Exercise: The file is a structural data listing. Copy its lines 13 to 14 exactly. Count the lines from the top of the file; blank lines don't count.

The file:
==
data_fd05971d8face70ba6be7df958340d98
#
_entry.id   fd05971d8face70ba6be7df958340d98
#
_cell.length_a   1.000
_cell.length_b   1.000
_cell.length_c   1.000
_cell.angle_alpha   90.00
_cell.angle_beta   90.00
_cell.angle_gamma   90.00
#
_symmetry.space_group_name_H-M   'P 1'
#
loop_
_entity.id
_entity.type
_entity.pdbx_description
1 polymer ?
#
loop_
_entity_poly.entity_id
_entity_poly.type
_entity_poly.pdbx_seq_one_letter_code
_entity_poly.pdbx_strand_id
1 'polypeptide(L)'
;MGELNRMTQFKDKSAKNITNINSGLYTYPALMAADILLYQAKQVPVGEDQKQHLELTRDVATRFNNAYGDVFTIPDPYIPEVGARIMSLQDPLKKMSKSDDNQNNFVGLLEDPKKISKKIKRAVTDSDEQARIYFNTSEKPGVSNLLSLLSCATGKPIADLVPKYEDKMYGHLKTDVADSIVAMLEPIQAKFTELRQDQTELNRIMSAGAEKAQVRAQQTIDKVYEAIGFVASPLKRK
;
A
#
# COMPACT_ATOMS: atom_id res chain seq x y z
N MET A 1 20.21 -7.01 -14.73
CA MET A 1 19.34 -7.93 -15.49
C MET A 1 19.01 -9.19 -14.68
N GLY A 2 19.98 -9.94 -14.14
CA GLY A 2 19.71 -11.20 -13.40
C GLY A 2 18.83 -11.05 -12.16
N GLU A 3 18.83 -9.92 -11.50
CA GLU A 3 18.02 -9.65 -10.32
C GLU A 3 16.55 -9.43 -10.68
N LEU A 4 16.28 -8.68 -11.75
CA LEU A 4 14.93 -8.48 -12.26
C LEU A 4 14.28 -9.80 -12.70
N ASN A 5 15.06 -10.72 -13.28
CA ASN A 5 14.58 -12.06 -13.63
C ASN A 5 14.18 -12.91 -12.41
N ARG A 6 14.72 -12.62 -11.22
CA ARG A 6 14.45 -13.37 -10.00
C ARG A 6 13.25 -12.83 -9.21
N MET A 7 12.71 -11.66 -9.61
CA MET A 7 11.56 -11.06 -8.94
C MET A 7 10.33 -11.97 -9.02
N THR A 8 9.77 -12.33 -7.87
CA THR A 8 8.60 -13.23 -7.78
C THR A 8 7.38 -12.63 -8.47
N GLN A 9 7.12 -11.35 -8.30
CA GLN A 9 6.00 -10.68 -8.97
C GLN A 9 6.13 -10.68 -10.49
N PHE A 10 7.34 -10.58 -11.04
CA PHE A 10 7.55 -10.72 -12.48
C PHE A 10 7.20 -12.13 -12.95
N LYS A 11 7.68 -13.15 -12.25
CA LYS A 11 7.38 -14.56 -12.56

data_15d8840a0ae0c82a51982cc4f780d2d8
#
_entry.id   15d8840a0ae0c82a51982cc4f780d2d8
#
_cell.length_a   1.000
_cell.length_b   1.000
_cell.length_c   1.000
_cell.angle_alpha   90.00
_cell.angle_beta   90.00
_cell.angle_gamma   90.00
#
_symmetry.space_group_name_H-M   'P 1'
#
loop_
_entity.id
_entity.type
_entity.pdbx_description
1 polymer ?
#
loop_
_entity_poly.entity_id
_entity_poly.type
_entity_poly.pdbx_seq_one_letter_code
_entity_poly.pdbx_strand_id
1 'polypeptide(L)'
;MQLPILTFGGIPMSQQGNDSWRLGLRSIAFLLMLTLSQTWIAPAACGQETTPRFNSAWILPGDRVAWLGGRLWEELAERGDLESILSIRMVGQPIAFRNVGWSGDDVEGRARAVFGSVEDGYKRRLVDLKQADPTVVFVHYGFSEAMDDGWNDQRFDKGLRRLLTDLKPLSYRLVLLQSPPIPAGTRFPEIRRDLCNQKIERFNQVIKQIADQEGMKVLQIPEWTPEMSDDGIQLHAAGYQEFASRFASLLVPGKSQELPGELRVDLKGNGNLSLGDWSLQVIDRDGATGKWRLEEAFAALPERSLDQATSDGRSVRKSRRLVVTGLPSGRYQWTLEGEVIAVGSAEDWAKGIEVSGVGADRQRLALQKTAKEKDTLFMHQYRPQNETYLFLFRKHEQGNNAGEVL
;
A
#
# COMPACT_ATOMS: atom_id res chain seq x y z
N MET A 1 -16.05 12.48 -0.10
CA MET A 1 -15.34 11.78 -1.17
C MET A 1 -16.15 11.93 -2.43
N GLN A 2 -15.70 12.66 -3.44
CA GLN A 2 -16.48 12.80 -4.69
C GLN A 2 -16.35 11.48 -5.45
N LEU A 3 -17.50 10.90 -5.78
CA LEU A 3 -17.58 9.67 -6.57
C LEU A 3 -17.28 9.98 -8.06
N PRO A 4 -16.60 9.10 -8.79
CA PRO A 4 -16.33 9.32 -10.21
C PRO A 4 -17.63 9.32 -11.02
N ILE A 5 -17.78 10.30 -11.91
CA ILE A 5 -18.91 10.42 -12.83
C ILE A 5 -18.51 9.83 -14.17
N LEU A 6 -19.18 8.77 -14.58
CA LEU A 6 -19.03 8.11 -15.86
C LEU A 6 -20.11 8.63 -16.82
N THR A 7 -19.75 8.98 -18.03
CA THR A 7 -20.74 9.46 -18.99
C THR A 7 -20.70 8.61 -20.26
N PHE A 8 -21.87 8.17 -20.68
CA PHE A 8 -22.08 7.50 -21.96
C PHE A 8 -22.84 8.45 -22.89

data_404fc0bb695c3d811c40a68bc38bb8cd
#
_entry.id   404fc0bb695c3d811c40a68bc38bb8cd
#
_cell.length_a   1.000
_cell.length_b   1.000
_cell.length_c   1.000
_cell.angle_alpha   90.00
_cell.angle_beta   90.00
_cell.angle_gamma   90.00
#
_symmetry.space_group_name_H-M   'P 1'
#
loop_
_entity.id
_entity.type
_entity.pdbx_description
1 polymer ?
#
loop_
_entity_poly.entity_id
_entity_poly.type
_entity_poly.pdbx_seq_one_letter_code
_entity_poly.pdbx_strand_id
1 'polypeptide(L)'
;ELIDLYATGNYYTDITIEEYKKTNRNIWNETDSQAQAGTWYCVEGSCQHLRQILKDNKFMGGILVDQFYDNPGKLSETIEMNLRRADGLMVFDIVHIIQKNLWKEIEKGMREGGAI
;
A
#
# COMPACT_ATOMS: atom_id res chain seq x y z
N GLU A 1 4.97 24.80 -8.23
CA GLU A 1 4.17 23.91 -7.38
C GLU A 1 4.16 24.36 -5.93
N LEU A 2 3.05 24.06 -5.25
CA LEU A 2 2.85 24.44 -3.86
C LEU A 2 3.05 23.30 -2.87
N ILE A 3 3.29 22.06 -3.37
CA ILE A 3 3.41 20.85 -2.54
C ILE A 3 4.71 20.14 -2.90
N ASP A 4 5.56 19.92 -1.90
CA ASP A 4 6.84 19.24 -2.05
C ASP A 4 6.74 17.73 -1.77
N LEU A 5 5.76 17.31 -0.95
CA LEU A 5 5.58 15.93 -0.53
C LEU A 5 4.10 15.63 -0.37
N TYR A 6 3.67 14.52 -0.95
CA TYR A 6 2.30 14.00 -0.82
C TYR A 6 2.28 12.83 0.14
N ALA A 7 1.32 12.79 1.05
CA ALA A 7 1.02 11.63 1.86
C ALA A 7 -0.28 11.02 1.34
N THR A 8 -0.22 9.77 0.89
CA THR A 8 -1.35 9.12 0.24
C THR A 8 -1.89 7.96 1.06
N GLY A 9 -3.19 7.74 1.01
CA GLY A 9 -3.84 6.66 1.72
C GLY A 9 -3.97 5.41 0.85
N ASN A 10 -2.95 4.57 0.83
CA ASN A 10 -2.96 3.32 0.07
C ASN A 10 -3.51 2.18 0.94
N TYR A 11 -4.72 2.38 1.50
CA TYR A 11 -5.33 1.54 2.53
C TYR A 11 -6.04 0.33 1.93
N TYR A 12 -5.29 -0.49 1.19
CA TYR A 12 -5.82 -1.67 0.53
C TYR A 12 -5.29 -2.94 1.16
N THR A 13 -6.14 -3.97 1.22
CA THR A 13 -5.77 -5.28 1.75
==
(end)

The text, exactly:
#
loop_